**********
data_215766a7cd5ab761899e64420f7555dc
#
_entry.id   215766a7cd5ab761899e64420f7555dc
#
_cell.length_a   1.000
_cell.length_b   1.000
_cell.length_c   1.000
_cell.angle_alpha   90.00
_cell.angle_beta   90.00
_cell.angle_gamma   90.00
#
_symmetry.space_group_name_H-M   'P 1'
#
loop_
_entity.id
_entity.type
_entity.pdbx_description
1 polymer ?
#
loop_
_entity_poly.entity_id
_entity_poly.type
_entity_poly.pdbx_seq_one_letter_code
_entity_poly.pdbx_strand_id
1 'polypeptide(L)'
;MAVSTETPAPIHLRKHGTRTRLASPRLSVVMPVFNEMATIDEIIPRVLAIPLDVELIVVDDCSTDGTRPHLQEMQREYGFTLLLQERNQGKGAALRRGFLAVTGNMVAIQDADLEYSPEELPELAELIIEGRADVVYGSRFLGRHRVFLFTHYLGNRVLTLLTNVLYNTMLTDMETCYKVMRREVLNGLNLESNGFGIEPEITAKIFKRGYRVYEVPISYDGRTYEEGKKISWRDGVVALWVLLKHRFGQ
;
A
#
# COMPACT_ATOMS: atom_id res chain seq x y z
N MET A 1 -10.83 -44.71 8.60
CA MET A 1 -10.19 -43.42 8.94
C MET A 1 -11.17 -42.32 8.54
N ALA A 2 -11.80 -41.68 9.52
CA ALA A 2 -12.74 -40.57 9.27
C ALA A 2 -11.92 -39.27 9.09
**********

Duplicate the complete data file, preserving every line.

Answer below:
data_215766a7cd5ab761899e64420f7555dc
#
_entry.id   215766a7cd5ab761899e64420f7555dc
#
_cell.length_a   1.000
_cell.length_b   1.000
_cell.length_c   1.000
_cell.angle_alpha   90.00
_cell.angle_beta   90.00
_cell.angle_gamma   90.00
#
_symmetry.space_group_name_H-M   'P 1'
#
loop_
_entity.id
_entity.type
_entity.pdbx_description
1 polymer ?
#
loop_
_entity_poly.entity_id
_entity_poly.type
_entity_poly.pdbx_seq_one_letter_code
_entity_poly.pdbx_strand_id
1 'polypeptide(L)'
;MAVSTETPAPIHLRKHGTRTRLASPRLSVVMPVFNEMATIDEIIPRVLAIPLDVELIVVDDCSTDGTRPHLQEMQREYGFTLLLQERNQGKGAALRRGFLAVTGNMVAIQDADLEYSPEELPELAELIIEGRADVVYGSRFLGRHRVFLFTHYLGNRVLTLLTNVLYNTMLTDMETCYKVMRREVLNGLNLESNGFGIEPEITAKIFKRGYRVYEVPISYDGRTYEEGKKISWRDGVVALWVLLKHRFGQ
;
A
#
# COMPACT_ATOMS: atom_id res chain seq x y z
N MET A 1 -10.83 -44.71 8.60
CA MET A 1 -10.19 -43.42 8.94
C MET A 1 -11.17 -42.32 8.54
N ALA A 2 -11.80 -41.68 9.52
CA ALA A 2 -12.74 -40.57 9.27
C ALA A 2 -11.92 -39.27 9.09